In the wake of Hurricane Irma, which has swept through the Caribbean basin this past week, I am thinking of environmental turmoil as a metaphor for political turmoil. If Irma has stirred all of this commotion because the lives of many around the Caribbean are put at risk; political causes are just as dangerous as environmental threats to the lives of activists and grassroots organizers.

During the month of July, I had the opportunity and privilege of collaborating with a fabulous group of trans women in Cuba whose political agendas, employment status and even approaches to daily life differed greatly from one another. My summer project involved traveling to Cuba, mainly Havana, Matanzas, Varadero and Santa Clara, where I connected with LGBT grassroots organizations and official institutions. I was set to aid in the creation of 5 digital stories. We were able to accomplish the creation of 3 of those in spite of the difficulty of accessing digital media and internet content. But through our collaboration, I was constantly reminded of one incisive question that is pivotal for public scholars:

For whom is this research being done?

It seemed a little contradictory to build digital stories in a country where the dissemination of all things digital is extremely limited and difficult. The project of creating digital stories had as one main objective to bring visibility and voice the concerns of trans community members in certain parts of Cuba. I was proposing that, through digital storytelling, their voice could be heard at large and abroad.

But from my regular interactions with these women, I came to realize that their voices were already resonating and sounding strong. And, in many instances, that voice also remained silent. The politics of silence is a tactic for survival within the transgender community in Cuba, a set of politics that marks the difference between life and death. And, yet, in spite of the risks and consequences, these women go into the streets of the capital city and resist through their daily interactions with their own reality.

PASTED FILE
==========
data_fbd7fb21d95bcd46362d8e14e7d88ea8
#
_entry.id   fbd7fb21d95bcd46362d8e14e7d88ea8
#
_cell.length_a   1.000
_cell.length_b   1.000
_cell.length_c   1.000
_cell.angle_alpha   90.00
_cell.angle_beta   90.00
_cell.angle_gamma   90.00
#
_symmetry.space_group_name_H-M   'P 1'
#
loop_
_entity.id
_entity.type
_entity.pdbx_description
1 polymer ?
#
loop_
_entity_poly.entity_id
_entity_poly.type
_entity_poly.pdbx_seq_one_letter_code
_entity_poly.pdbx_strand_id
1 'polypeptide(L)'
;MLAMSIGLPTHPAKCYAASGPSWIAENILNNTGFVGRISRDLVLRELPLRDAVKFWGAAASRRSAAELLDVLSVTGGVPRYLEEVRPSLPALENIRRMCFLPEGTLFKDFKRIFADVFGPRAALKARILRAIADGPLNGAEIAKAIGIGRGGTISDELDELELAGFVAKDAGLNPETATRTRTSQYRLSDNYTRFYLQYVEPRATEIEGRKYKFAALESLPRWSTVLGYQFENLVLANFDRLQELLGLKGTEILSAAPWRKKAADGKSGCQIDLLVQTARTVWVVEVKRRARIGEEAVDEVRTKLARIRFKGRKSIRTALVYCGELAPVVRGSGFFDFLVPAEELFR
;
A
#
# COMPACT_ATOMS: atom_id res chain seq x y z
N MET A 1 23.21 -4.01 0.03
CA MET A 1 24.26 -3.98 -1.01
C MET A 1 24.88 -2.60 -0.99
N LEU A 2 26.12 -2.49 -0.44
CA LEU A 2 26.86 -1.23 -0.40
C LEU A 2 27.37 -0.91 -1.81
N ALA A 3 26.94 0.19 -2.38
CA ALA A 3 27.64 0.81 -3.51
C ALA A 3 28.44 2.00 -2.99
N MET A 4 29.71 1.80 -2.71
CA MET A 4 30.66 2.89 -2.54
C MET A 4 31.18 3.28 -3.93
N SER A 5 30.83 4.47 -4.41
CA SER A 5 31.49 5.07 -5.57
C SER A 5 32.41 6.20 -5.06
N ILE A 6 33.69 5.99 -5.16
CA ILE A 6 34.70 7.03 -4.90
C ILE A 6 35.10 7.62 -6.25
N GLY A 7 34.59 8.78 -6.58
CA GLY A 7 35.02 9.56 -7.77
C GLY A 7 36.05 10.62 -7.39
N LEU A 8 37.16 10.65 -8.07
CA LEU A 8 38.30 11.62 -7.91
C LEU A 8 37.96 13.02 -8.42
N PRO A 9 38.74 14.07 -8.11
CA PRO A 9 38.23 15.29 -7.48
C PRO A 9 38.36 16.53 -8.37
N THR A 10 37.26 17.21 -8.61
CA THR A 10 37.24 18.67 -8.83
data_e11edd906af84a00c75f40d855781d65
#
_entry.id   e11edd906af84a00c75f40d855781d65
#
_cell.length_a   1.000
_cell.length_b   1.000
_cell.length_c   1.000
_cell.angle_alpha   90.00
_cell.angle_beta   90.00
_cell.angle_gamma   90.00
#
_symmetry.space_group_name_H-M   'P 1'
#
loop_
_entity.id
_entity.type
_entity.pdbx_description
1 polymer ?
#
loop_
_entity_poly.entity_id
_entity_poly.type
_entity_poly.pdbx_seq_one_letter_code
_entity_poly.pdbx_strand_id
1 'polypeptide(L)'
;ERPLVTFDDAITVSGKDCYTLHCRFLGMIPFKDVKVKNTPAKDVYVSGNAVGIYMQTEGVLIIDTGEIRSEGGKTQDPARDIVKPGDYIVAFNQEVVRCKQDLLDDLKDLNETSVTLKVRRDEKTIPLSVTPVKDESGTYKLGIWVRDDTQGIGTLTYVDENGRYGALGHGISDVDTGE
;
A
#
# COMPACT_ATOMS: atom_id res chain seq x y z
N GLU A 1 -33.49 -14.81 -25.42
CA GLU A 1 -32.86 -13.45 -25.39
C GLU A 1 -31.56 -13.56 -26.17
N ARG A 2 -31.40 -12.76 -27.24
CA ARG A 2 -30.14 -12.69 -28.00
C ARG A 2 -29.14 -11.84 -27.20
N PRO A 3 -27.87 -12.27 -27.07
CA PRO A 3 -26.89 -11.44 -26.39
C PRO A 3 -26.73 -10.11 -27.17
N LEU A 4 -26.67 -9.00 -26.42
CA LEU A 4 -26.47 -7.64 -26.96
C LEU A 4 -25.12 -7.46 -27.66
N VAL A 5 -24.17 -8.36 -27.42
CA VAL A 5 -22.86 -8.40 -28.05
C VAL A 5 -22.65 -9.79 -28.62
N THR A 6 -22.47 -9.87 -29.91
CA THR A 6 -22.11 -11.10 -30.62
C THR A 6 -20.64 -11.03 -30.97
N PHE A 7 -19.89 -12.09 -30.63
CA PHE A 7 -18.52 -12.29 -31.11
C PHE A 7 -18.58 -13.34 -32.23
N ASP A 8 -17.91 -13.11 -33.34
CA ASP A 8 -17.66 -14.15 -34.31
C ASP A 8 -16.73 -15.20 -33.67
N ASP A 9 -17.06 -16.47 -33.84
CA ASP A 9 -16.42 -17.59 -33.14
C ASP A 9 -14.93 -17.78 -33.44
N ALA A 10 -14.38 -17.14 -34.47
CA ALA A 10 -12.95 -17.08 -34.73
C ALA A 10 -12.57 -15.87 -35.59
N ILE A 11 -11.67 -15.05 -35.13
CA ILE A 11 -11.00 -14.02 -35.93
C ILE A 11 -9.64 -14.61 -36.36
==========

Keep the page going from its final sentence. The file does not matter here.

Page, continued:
This reflection about for whom we, as public scholars, speak brings me to question my own methods. Digital storytelling’s whole premise relies on the incorporation of marginal voices into mainstream discourses, in my case the academic discourse. But recognizing that a voice needs to be incorporated also speaks to the power dynamics associated with issues of visibility, empowerment, and marginalization.

The trans women I collaborated with already had a voice and at times they decided not to use it but not because they didn’t want to be political or visible, but because their life depended on it. As I bring back their stories into the US academy, I wonder whether their voice will have an impact on their way of life. And, in that sense, the question remains:

For whom am I doing this research?